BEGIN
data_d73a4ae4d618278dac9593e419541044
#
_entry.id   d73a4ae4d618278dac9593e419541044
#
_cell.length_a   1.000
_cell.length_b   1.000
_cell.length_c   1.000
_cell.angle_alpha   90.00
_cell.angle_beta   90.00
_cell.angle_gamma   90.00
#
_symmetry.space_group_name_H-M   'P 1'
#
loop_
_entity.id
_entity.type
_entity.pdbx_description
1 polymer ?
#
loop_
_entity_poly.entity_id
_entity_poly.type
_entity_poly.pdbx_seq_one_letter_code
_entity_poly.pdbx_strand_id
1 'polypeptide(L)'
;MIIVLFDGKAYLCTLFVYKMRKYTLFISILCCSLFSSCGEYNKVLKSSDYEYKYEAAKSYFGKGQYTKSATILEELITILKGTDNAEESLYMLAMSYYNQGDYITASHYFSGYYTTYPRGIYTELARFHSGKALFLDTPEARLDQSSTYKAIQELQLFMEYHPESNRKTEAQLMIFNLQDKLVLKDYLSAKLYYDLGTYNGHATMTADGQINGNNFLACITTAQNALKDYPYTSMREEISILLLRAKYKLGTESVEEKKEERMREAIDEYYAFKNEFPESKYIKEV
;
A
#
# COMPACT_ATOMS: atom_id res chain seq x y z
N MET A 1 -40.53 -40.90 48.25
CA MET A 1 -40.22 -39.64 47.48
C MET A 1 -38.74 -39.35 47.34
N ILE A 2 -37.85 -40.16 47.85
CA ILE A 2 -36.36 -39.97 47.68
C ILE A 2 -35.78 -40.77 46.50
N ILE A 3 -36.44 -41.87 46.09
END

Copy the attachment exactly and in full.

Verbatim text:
data_d73a4ae4d618278dac9593e419541044
#
_entry.id   d73a4ae4d618278dac9593e419541044
#
_cell.length_a   1.000
_cell.length_b   1.000
_cell.length_c   1.000
_cell.angle_alpha   90.00
_cell.angle_beta   90.00
_cell.angle_gamma   90.00
#
_symmetry.space_group_name_H-M   'P 1'
#
loop_
_entity.id
_entity.type
_entity.pdbx_description
1 polymer ?
#
loop_
_entity_poly.entity_id
_entity_poly.type
_entity_poly.pdbx_seq_one_letter_code
_entity_poly.pdbx_strand_id
1 'polypeptide(L)'
;MIIVLFDGKAYLCTLFVYKMRKYTLFISILCCSLFSSCGEYNKVLKSSDYEYKYEAAKSYFGKGQYTKSATILEELITILKGTDNAEESLYMLAMSYYNQGDYITASHYFSGYYTTYPRGIYTELARFHSGKALFLDTPEARLDQSSTYKAIQELQLFMEYHPESNRKTEAQLMIFNLQDKLVLKDYLSAKLYYDLGTYNGHATMTADGQINGNNFLACITTAQNALKDYPYTSMREEISILLLRAKYKLGTESVEEKKEERMREAIDEYYAFKNEFPESKYIKEV
;
A
#
# COMPACT_ATOMS: atom_id res chain seq x y z
N MET A 1 -40.53 -40.90 48.25
CA MET A 1 -40.22 -39.64 47.48
C MET A 1 -38.74 -39.35 47.34
N ILE A 2 -37.85 -40.16 47.85
CA ILE A 2 -36.36 -39.97 47.68
C ILE A 2 -35.78 -40.77 46.50
N ILE A 3 -36.44 -41.87 46.09